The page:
But there too we did have the Public Accounts Committee’s investigation of the matter. Whether we see that as satisfying is open to debate. Although perhaps improving committee work is more desirable than undue costs for additional commissions of inquiry.

    All this not to try to say definitively that commissions are a mistake, but, that PW’s attempts to ask some hard questions of their use is valuable.

  7. ” investigation as what the mechanics of how that corruption occurred, how it was detected when it was, if it could have been detected earlier, are there systems and processes that may make such corruption more difficult etc. While we will never achieve a system that is ‘un-game-able’ certainly our officials ought to be interested in making it as resilient as possible.”

    You mean something like a, um, inquiry headed up by a retired judge with subpoena powers?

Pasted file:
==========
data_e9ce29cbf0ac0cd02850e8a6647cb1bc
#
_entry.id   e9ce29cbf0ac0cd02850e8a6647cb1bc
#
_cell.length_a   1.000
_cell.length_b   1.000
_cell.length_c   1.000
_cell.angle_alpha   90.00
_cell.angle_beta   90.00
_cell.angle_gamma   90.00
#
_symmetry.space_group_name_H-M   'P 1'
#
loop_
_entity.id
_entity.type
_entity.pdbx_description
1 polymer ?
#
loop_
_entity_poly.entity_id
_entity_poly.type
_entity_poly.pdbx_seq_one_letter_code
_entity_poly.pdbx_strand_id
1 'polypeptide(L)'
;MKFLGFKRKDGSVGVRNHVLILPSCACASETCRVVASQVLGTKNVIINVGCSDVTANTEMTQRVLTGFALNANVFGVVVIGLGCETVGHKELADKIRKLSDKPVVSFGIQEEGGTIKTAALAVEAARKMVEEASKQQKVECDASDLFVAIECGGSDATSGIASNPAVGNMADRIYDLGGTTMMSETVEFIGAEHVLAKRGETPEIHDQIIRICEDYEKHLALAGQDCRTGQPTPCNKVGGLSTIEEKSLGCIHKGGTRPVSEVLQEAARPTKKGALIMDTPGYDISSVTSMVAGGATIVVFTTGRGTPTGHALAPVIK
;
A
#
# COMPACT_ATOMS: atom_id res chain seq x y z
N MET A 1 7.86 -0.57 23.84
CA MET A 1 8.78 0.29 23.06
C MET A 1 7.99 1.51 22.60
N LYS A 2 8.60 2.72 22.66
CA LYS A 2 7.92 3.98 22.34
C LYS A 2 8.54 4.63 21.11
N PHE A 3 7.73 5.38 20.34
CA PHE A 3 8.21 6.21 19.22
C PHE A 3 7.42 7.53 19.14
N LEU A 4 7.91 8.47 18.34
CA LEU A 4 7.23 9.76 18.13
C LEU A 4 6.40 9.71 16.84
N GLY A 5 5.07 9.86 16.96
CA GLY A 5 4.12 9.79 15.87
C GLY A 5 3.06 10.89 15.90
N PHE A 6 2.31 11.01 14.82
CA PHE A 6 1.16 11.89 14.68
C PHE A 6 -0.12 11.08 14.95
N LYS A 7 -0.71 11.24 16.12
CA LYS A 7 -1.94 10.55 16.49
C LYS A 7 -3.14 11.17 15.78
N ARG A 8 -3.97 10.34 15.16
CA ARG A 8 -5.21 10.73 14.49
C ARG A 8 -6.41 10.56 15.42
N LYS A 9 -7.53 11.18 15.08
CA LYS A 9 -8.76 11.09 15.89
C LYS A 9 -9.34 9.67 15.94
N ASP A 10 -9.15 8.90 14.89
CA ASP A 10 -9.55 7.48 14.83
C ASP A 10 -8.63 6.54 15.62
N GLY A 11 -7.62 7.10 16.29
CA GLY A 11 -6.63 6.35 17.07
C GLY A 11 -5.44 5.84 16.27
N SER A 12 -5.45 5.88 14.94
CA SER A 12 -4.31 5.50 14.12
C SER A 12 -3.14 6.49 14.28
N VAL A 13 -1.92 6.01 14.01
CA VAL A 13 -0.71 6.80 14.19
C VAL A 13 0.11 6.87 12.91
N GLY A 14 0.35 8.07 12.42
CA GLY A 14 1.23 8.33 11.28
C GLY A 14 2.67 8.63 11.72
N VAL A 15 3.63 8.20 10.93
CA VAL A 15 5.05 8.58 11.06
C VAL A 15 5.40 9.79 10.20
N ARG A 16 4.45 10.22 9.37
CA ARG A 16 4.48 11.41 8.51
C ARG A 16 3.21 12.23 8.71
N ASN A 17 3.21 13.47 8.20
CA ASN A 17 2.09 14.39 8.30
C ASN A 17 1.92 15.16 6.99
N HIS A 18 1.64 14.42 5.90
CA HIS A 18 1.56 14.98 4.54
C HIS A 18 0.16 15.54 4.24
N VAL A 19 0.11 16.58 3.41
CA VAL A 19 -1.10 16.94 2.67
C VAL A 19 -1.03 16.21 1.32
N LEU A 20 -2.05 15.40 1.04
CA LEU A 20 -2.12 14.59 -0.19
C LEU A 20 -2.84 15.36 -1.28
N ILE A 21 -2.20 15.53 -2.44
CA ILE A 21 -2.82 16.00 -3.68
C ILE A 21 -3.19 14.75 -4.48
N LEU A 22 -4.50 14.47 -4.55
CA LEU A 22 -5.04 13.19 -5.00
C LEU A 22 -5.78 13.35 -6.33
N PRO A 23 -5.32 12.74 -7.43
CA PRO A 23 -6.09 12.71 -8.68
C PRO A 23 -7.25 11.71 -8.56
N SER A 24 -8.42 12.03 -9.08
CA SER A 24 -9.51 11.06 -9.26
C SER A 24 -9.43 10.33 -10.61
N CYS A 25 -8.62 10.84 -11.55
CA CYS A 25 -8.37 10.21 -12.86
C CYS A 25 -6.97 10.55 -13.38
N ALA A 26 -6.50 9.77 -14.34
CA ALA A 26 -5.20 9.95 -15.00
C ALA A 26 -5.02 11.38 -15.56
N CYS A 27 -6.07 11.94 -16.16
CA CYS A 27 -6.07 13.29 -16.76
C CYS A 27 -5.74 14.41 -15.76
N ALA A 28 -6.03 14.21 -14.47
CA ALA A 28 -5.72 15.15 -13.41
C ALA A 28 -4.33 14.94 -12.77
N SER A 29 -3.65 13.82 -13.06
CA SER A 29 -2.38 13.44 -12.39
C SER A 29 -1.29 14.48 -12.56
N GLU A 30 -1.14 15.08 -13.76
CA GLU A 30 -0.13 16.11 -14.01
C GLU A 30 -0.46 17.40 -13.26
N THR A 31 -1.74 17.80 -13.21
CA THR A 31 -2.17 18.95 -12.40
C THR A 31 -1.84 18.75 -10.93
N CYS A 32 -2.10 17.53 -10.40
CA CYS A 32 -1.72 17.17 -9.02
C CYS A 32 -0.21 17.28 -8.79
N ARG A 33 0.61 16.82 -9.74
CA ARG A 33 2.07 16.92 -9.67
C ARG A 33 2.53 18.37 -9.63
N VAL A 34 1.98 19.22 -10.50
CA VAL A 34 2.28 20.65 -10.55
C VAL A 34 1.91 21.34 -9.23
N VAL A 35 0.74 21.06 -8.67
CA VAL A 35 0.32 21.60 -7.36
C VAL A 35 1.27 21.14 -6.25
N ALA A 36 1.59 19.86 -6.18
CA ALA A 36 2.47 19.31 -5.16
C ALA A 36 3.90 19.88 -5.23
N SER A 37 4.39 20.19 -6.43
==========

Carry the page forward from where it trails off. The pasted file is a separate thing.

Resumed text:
8. as one option, as i left open, or as could be addressed by a parl committee that also has said subpoena powers (see Kady’s discussion thereof here: http://blog.macleans.ca/2008/06/16/why-do-i-feel-like-ive-posted-this-before/)….

    if your remaining point of differentiation – “headed up by a retired judge” – is the point of attraction…well, um, as you say, that looks a little less attractive today (not even to raise the issue of cost)…..no?

  9. “The question is not whether the sponsorship program was a nasty business. It had already been exhaustively demonstrated, long before Sheila Fraser’s final audit, that it was. The question is not whether there was criminal wrongdoing. The courts have established that there was.”

    Will someone please bring this to the attention of the Liberal party? They seem to be under the misapprehension that this exonerates them of any wrongdoing.

    VICTORY! VICTORY! VICTORY!
    At http://warrenkinsella.com/
    or
    A JOKE AND A CIRCUS: CHRETIEN’S BIG WIN AGAINST GOMERY, MARTIN
    Ibid